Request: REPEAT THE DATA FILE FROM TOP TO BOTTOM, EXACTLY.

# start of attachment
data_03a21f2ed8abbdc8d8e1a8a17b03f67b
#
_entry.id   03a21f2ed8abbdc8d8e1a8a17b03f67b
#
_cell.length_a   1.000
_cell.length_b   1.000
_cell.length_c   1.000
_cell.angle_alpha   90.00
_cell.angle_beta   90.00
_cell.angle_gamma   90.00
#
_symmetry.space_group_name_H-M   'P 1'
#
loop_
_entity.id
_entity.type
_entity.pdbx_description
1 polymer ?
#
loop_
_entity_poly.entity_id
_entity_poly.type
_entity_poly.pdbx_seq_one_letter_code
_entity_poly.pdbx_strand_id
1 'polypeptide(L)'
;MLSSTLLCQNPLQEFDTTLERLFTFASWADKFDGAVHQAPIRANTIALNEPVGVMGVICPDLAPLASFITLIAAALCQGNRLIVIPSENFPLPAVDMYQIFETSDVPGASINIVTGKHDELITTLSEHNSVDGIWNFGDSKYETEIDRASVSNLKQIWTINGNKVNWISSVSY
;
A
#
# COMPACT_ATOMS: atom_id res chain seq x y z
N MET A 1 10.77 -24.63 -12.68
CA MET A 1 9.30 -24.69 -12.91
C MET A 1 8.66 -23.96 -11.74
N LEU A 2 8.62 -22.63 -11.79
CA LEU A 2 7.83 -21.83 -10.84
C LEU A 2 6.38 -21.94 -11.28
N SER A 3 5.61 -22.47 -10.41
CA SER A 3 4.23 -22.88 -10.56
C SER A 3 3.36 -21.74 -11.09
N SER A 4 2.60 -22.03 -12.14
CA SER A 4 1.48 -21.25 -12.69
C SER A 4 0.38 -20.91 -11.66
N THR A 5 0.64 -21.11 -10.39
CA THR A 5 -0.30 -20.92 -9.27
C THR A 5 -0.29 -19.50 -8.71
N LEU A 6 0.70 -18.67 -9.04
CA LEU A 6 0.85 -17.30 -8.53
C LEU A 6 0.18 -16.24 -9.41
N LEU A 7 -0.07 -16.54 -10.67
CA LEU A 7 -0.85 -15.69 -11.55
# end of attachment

data_03a21f2ed8abbdc8d8e1a8a17b03f67b
#
_entry.id   03a21f2ed8abbdc8d8e1a8a17b03f67b
#
_cell.length_a   1.000
_cell.length_b   1.000
_cell.length_c   1.000
_cell.angle_alpha   90.00
_cell.angle_beta   90.00
_cell.angle_gamma   90.00
#
_symmetry.space_group_name_H-M   'P 1'
#
loop_
_entity.id
_entity.type
_entity.pdbx_description
1 polymer ?
#
loop_
_entity_poly.entity_id
_entity_poly.type
_entity_poly.pdbx_seq_one_letter_code
_entity_poly.pdbx_strand_id
1 'polypeptide(L)'
;MLSSTLLCQNPLQEFDTTLERLFTFASWADKFDGAVHQAPIRANTIALNEPVGVMGVICPDLAPLASFITLIAAALCQGNRLIVIPSENFPLPAVDMYQIFETSDVPGASINIVTGKHDELITTLSEHNSVDGIWNFGDSKYETEIDRASVSNLKQIWTINGNKVNWISSVSY
;
A
#
# COMPACT_ATOMS: atom_id res chain seq x y z
N MET A 1 10.77 -24.63 -12.68
CA MET A 1 9.30 -24.69 -12.91
C MET A 1 8.66 -23.96 -11.74
N LEU A 2 8.62 -22.63 -11.79
CA LEU A 2 7.83 -21.83 -10.84
C LEU A 2 6.38 -21.94 -11.28
N SER A 3 5.61 -22.47 -10.41
CA SER A 3 4.23 -22.88 -10.56
C SER A 3 3.36 -21.74 -11.09
N SER A 4 2.60 -22.03 -12.14
CA SER A 4 1.48 -21.25 -12.69
C SER A 4 0.38 -20.91 -11.66
N THR A 5 0.64 -21.11 -10.39
CA THR A 5 -0.30 -20.92 -9.27
C THR A 5 -0.29 -19.50 -8.71
N LEU A 6 0.70 -18.67 -9.04
CA LEU A 6 0.85 -17.30 -8.53
C LEU A 6 0.18 -16.24 -9.41
N LEU A 7 -0.07 -16.54 -10.67
CA LEU A 7 -0.85 -15.69 -11.55